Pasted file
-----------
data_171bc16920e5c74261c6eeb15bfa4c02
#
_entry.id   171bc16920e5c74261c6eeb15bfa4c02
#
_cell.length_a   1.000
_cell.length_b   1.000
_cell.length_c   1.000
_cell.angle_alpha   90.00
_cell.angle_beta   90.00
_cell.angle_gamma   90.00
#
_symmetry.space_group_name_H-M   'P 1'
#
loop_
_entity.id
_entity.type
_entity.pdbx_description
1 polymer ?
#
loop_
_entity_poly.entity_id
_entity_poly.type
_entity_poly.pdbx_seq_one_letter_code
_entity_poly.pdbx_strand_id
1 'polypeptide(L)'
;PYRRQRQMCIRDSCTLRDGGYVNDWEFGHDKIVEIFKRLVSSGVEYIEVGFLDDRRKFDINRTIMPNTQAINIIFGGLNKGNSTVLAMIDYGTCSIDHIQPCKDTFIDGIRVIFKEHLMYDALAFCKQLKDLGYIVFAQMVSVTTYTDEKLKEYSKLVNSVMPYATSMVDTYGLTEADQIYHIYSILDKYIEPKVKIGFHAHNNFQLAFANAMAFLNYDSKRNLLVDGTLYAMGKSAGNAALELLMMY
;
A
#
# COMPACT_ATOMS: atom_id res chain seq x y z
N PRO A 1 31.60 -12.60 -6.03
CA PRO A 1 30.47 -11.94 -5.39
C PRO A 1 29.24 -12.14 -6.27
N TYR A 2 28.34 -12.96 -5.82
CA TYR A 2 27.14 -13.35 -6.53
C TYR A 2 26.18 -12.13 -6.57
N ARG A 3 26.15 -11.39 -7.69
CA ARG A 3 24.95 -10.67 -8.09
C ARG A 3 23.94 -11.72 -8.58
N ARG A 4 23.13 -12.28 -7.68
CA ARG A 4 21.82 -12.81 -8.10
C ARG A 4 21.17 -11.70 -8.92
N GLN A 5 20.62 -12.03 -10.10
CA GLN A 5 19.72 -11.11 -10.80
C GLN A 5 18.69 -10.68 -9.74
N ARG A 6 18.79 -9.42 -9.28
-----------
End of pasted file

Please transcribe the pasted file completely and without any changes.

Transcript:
data_171bc16920e5c74261c6eeb15bfa4c02
#
_entry.id   171bc16920e5c74261c6eeb15bfa4c02
#
_cell.length_a   1.000
_cell.length_b   1.000
_cell.length_c   1.000
_cell.angle_alpha   90.00
_cell.angle_beta   90.00
_cell.angle_gamma   90.00
#
_symmetry.space_group_name_H-M   'P 1'
#
loop_
_entity.id
_entity.type
_entity.pdbx_description
1 polymer ?
#
loop_
_entity_poly.entity_id
_entity_poly.type
_entity_poly.pdbx_seq_one_letter_code
_entity_poly.pdbx_strand_id
1 'polypeptide(L)'
;PYRRQRQMCIRDSCTLRDGGYVNDWEFGHDKIVEIFKRLVSSGVEYIEVGFLDDRRKFDINRTIMPNTQAINIIFGGLNKGNSTVLAMIDYGTCSIDHIQPCKDTFIDGIRVIFKEHLMYDALAFCKQLKDLGYIVFAQMVSVTTYTDEKLKEYSKLVNSVMPYATSMVDTYGLTEADQIYHIYSILDKYIEPKVKIGFHAHNNFQLAFANAMAFLNYDSKRNLLVDGTLYAMGKSAGNAALELLMMY
;
A
#
# COMPACT_ATOMS: atom_id res chain seq x y z
N PRO A 1 31.60 -12.60 -6.03
CA PRO A 1 30.47 -11.94 -5.39
C PRO A 1 29.24 -12.14 -6.27
N TYR A 2 28.34 -12.96 -5.82
CA TYR A 2 27.14 -13.35 -6.53
C TYR A 2 26.18 -12.13 -6.57
N ARG A 3 26.15 -11.39 -7.69
CA ARG A 3 24.95 -10.67 -8.09
C ARG A 3 23.94 -11.72 -8.58
N ARG A 4 23.13 -12.28 -7.68
CA ARG A 4 21.82 -12.81 -8.10
C ARG A 4 21.17 -11.70 -8.92
N GLN A 5 20.62 -12.03 -10.10
CA GLN A 5 19.72 -11.11 -10.80
C GLN A 5 18.69 -10.68 -9.74
N ARG A 6 18.79 -9.42 -9.28